Triple P System of Parenting Reduces Abuse

Article excerpt

SAN DIEGO -- Dissemination of the Triple P system of parenting interventions produced a clear impact on the prevalence of child maltreatment in South Carolina, results from a population-based study demonstrated.

The study, currently under scientific peer review, marks the first time that a population randomization trial on child maltreatment has been conducted and has yielded preventive effects, Ron Prinz, Ph.D., said at a conference sponsored by Rady Children's Hospital, San Diego.

The Triple P (positive parenting program) system, based on 25 years of research and developed by Dr. Matthew Sanders and his associates at the Parenting and Family Support Center at the University of Queensland, Australia, is a public health model of parenting intervention with a goal of providing the minimally sufficient intervention needed to solve the problem at hand.

"Parenthood preparation is about promoting flexibility, adaptation, and capacity to change," said Dr. Prinz, a psychologist with the University of South Carolina, Columbia. The Triple P system "complements, extends, and adds value to what social and mental health service providers are already doing. It connects staff across agencies without formal mechanisms."

Based on the core principles of positive parenting, Triple P is a coordinated system of evidence-based programs designed to teach optimal parenting skills across developmental periods, from infancy through adolescence (www.triplep-america.com).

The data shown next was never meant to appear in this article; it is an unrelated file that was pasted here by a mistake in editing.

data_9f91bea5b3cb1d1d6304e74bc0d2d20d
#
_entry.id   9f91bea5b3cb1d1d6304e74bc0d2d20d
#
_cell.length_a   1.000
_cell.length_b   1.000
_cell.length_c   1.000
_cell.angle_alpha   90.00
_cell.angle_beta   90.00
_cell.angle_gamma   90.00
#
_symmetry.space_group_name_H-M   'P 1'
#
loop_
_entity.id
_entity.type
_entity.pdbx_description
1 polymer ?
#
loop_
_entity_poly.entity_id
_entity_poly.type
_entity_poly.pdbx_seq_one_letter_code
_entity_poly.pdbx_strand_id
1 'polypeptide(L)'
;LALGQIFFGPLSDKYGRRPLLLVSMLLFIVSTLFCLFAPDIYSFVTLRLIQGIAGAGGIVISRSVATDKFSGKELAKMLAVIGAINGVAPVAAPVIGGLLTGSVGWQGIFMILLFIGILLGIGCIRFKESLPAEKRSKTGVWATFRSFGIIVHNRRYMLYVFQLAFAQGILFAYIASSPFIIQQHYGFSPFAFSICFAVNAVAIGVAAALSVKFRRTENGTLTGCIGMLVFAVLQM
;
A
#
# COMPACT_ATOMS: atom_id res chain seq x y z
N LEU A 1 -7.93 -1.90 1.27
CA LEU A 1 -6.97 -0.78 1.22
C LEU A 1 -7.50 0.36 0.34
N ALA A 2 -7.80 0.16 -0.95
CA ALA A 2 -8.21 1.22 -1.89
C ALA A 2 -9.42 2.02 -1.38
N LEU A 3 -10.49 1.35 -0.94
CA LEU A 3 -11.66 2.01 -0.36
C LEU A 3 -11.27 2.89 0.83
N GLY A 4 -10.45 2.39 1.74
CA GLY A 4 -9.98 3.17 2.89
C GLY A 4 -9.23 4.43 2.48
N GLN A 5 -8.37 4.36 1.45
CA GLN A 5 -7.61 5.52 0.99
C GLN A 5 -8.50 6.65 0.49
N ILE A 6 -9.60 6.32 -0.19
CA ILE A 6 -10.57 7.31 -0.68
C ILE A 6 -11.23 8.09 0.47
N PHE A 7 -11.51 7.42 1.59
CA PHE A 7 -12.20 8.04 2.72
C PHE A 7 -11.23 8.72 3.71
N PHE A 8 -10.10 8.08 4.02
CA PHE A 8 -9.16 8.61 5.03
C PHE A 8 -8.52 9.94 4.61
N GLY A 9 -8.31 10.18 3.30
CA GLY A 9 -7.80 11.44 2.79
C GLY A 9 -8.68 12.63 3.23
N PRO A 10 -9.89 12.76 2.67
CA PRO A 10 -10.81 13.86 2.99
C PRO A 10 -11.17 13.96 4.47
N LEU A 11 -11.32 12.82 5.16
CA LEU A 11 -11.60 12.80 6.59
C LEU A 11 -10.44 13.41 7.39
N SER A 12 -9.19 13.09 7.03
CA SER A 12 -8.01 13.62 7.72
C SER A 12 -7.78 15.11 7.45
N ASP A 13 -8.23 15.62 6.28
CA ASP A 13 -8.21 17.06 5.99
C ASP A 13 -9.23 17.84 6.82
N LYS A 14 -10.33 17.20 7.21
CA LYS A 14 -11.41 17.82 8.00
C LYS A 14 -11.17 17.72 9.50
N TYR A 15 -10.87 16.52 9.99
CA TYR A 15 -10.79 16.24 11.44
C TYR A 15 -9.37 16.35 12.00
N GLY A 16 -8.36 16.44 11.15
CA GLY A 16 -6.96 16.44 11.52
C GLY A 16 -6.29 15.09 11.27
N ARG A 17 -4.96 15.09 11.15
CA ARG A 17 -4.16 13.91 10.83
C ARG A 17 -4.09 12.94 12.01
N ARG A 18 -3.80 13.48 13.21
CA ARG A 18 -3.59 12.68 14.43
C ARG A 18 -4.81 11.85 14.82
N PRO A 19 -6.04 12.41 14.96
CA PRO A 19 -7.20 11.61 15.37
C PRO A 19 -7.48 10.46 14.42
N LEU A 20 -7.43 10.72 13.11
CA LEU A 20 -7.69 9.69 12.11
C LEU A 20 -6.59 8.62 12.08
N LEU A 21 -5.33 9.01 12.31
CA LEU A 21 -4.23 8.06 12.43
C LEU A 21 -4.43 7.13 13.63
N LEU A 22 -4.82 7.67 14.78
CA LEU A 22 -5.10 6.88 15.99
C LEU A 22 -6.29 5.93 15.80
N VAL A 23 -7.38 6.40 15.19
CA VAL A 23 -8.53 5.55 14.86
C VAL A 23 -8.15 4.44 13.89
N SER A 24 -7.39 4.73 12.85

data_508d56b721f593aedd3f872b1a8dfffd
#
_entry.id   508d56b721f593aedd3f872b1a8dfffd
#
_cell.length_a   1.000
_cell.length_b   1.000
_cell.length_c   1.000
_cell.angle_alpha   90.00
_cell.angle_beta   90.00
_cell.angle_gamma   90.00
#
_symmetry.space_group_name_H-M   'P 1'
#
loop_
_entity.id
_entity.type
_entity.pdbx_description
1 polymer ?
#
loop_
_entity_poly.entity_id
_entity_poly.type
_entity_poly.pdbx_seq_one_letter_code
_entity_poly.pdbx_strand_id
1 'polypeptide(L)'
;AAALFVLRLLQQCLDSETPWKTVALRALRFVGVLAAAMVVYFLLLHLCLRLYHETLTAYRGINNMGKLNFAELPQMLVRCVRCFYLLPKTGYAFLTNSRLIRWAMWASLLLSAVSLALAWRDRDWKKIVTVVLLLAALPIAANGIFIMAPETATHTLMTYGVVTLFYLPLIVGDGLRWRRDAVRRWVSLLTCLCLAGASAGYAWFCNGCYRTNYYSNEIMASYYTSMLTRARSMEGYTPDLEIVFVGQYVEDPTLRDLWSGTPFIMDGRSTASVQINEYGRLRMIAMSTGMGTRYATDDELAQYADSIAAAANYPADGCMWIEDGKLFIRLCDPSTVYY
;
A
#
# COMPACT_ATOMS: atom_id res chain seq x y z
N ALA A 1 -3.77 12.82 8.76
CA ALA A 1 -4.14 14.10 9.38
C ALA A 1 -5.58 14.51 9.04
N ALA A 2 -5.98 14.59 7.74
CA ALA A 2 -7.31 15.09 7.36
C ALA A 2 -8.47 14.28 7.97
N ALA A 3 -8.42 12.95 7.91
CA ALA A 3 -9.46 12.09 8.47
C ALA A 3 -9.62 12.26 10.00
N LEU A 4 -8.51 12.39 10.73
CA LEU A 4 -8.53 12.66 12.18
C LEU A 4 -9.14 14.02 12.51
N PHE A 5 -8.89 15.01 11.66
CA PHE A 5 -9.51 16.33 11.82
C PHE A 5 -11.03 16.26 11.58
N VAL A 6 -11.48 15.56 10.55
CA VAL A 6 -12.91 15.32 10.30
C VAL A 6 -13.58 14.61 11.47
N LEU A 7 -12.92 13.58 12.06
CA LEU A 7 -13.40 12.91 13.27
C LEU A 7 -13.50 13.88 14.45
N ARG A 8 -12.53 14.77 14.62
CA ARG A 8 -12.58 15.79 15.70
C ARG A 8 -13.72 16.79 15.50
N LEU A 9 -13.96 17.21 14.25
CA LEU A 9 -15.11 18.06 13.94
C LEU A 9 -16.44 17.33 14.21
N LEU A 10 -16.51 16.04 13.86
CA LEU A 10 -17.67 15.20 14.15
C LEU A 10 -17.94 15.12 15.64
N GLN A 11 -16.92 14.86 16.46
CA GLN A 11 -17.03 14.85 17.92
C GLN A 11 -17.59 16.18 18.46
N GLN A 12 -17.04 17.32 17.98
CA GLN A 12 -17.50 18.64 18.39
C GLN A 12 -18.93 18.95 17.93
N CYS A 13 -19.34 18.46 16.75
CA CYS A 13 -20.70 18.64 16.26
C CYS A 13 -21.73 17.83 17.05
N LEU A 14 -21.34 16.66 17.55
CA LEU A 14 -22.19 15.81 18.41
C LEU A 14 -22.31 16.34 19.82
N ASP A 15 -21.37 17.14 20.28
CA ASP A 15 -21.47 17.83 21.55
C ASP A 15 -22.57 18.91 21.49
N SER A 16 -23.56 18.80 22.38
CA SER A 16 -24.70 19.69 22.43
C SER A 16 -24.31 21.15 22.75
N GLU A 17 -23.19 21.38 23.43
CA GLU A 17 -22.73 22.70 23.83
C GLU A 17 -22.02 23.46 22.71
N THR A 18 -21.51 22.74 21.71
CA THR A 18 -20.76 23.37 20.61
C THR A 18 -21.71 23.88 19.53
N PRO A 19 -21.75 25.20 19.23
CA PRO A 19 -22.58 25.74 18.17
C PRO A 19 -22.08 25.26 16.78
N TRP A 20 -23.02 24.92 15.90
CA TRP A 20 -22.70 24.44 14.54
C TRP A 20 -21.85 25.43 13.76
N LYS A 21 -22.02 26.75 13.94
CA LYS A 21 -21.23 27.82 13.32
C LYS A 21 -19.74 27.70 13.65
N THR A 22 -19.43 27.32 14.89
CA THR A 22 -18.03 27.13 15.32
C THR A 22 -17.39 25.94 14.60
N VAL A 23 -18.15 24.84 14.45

To date, efficacy trials include more than 40 randomized clinical trials and 25 service evaluation studies. "We want to help parents learn to become more self-sufficient with respect to their parenting," Dr. Prinz explained. "We want them to build self-efficacy about parenting and their ability to handle challenges that a child may bring."

Delivery formats vary and may include individual and group consultations. Pediatricians and family practice physicians are encouraged to take the training for providing brief individual consultations to parents.

Dr. Prinz said that current social service and mental health systems are organized mainly around the clinical treatment of child maltreatment. They're "focused more on response to child protection cases and less on true prevention prior to the onset of maltreatment," he said. "The field has not fully embraced a population approach to child maltreatment that builds on a public health approach. Literature is beginning to emerge on that but we're not there yet."

In a population-based trial funded by the Centers for Disease Control and Prevention, Dr. Prinz and his associates randomized 18 counties in South Carolina to receive either the Triple P system or services as usual. The researchers then assessed the impact on child maltreatment indicators after 2 years of implementation. Data from 5 years prior to launch of the study were used as a baseline.

Counties were matched based on rates of child abuse, poverty, and population size. None of the counties had prior exposure to Triple P. The target population included 85,000 families with children in the birth-to-7-year-old range who lived in the catchment areas. …